Pluto: The Little Planet That Could
When it comes to Pluto, you could say the planet has had it rough. Not only was it considered a star when first discovered, but its planetary status has always been questioned within the scientific community. However, little Pluto and the mysteries surrounding the celestial body has continued to draw attention over the years. Known as the smallest planet in our solar system, it is the furthest from the sun and one of the least studied…until now.
When NASA’s New Horizons spacecraft passed by Pluto, it discovered mysterious structures as tall as skyscrapers on the surface. Is it possible they were the remnants of an ancient civilization?
Space Exploration Reignited
The space race in the 1960’s and 70’s saw countries around the world rushing to put a man in space, as well as land on the moon. However, the desire to explore the universe and its mysteries faded for quite some time. However, in the last decade, interest in what lies beyond the stars has been reignited, with new missions being launched regularly. From the International Space Station to plans to send a manned mission to Mars, the interest in space is very much alive.
What is Planet X?
Long before Pluto was known by its current name, it used to be called Planet X. An American businessman named Percival Lowell believed that another planet was out there past Uranus and Neptune and spent over ten years searching for its existence.
Unfortunately, this discovery would remain out of his reach.
Death & Discovery
Lowell would pass away long before Pluto would actually be discovered as a planet; however, the observatory he founded in 1894 would continue his research. Thankfully, Lowell left a blueprint for new astronomers to follow.
The target? An anomaly he discovered between the planets Uranus and Neptune.
A Dream Fulfilled
Unfortunately, it would be years after his death before research resumed on finding the mysterious planet. This was mostly due to Lowell’s widow being involved in a dispute with the observatory’s new management.
However, a young and upcoming astronomer by the name of Clyde Tombaugh would be the one to finally prove the planet’s existence. It would take a year of studying photographs taken via a powerful telescope, but on March 13, 1930, the planet would officially be announced to the world.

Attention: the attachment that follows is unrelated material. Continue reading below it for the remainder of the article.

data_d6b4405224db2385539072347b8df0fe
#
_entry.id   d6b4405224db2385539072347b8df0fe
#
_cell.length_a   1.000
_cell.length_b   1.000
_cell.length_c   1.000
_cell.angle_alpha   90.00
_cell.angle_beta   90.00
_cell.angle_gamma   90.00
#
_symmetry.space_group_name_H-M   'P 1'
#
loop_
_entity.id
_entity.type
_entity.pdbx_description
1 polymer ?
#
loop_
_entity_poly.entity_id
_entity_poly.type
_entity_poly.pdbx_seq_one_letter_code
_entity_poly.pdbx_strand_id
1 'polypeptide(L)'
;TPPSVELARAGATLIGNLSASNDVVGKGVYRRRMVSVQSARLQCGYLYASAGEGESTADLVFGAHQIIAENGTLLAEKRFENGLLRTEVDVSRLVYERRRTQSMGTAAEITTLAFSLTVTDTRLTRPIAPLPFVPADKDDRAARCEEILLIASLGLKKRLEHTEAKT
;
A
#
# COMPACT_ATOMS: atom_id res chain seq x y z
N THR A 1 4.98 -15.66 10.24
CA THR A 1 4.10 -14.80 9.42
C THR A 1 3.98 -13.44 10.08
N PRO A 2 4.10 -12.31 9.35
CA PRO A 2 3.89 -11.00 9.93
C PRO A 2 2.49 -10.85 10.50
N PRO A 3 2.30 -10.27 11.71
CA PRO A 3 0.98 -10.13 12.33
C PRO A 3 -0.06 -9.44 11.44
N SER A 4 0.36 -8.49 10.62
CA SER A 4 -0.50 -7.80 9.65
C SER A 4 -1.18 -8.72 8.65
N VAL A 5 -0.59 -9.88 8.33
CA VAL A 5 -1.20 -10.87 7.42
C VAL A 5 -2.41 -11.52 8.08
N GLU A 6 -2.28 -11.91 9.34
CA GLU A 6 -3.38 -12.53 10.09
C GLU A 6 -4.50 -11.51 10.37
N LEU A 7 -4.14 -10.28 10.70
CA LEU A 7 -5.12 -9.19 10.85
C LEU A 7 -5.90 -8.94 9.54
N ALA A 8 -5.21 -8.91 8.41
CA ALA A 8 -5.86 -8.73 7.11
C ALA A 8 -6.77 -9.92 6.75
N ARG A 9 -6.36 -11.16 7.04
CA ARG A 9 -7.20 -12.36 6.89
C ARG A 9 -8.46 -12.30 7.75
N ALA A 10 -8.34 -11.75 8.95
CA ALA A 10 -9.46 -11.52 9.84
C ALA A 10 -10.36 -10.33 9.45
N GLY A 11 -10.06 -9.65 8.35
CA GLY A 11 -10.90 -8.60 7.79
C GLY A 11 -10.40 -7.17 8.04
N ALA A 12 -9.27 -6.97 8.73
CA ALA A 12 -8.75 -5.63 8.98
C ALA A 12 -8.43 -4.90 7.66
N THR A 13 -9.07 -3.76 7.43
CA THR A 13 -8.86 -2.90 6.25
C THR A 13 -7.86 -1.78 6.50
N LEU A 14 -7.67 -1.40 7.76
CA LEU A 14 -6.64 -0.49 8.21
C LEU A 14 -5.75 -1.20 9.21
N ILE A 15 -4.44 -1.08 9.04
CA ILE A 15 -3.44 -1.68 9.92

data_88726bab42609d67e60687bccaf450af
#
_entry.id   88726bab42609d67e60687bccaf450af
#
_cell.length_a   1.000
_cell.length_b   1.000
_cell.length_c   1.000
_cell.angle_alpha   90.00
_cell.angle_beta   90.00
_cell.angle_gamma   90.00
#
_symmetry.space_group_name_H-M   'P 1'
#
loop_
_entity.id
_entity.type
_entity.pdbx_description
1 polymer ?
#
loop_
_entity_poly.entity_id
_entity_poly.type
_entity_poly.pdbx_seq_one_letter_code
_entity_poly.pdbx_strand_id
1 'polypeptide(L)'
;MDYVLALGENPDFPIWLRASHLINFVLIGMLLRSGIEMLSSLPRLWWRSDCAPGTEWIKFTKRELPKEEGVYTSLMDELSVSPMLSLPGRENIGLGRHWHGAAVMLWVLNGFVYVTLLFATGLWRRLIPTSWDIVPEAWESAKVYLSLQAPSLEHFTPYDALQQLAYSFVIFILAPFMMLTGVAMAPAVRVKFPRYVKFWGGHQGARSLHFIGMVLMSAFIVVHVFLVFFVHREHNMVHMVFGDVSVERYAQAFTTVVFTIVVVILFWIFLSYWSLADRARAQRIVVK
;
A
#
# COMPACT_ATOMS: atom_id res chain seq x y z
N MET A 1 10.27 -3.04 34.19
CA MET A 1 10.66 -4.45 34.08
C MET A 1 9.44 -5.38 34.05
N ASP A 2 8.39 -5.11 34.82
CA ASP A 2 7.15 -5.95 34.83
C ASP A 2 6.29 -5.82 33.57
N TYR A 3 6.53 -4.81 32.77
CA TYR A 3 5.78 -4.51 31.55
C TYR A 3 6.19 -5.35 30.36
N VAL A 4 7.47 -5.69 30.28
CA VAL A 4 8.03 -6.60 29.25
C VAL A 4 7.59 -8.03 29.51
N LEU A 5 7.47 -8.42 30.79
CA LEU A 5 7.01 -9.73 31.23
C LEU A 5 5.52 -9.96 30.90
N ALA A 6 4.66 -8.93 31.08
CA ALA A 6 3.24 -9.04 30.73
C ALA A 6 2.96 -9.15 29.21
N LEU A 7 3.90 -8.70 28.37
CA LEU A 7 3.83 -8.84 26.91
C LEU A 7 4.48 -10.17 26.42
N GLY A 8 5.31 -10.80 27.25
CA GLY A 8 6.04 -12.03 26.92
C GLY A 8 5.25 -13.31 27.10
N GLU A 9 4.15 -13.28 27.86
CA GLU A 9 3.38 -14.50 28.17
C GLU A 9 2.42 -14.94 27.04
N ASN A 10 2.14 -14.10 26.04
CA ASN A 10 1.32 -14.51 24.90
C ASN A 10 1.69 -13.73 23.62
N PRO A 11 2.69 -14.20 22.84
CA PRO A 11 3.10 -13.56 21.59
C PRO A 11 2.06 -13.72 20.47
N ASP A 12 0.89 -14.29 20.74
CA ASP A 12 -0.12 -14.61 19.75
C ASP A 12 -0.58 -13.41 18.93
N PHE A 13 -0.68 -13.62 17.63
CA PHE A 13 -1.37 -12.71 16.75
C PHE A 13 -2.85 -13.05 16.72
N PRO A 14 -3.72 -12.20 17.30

The only problem was it still needed a name.
A New Planet Named!
In an attempt to get the global community involved in this amazing discovery, Tombaugh crafted a contest to name the planet. Submissions from around the globe flooded into the observatory, but it was one from eleven-year-old Venetia Burney that stood out.
Its name would be Pluto.
Pluto’s Status Questioned
Over the years since Pluto’s discovery, many in the scientific community have questioned if the planet actually qualifies as a planet due to its size. In 1992, one group’s petition gained enough traction to strip Pluto of its planetary status.
Thankfully, Pluto was offered a reprieve years later and was categorized as a “dwarf planet.”
The New Horizons Mission
Despite its discovery, not much is known about the far and away planet. With it being so far from Earth, studying its mysteries has proved difficult. However, NASA sought to remedy this and learn more about the planet by launching the New Horizons mission in 2006.
The mission was designed to gain a deeper understanding of Pluto and its five moons. Charon and its unique qualities were of particular interest.
One of the benefits of the New Horizon’s trajectory was that it would be able to complete a flyby of the planet Jupiter and its moon, Callisto. The spacecraft would take its first photographs of the planet on September 4, 2006, with up close shots of the surface in February 2007.
One of the main goals for the Jupiter encounter was to study its atmospheric conditions and the compositions of its clouds. It also was a practice run for the New Horizons’ camera system to ensure it was functioning properly for its approach to Pluto.
Slipping into Hibernation
Leaving Jupiter behind, the New Horizons would begin its long trek through the outer solar system, spending most of its time in hibernation mode to save power.